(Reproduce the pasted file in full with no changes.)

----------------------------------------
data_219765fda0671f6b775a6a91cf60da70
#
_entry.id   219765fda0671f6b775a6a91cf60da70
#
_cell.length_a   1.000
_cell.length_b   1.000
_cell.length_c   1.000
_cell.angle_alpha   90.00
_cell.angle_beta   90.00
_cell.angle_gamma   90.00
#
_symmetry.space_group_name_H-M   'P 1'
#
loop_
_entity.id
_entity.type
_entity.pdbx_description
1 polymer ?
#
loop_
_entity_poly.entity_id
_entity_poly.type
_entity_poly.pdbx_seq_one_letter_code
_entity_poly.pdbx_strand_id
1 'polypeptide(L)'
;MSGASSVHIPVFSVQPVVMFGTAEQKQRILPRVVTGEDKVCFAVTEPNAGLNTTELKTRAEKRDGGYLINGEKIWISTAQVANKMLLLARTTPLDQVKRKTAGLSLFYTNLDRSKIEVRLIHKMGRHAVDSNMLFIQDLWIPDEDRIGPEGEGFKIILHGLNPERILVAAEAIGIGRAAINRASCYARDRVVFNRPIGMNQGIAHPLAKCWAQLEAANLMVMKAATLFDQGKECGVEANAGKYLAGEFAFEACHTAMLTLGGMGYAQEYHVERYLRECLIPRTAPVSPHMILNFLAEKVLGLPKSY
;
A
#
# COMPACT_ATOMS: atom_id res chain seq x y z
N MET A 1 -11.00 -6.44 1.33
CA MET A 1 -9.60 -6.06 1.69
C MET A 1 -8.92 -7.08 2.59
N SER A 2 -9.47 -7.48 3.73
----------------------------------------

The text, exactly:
data_219765fda0671f6b775a6a91cf60da70
#
_entry.id   219765fda0671f6b775a6a91cf60da70
#
_cell.length_a   1.000
_cell.length_b   1.000
_cell.length_c   1.000
_cell.angle_alpha   90.00
_cell.angle_beta   90.00
_cell.angle_gamma   90.00
#
_symmetry.space_group_name_H-M   'P 1'
#
loop_
_entity.id
_entity.type
_entity.pdbx_description
1 polymer ?
#
loop_
_entity_poly.entity_id
_entity_poly.type
_entity_poly.pdbx_seq_one_letter_code
_entity_poly.pdbx_strand_id
1 'polypeptide(L)'
;MSGASSVHIPVFSVQPVVMFGTAEQKQRILPRVVTGEDKVCFAVTEPNAGLNTTELKTRAEKRDGGYLINGEKIWISTAQVANKMLLLARTTPLDQVKRKTAGLSLFYTNLDRSKIEVRLIHKMGRHAVDSNMLFIQDLWIPDEDRIGPEGEGFKIILHGLNPERILVAAEAIGIGRAAINRASCYARDRVVFNRPIGMNQGIAHPLAKCWAQLEAANLMVMKAATLFDQGKECGVEANAGKYLAGEFAFEACHTAMLTLGGMGYAQEYHVERYLRECLIPRTAPVSPHMILNFLAEKVLGLPKSY
;
A
#
# COMPACT_ATOMS: atom_id res chain seq x y z
N MET A 1 -11.00 -6.44 1.33
CA MET A 1 -9.60 -6.06 1.69
C MET A 1 -8.92 -7.08 2.59
N SER A 2 -9.47 -7.48 3.73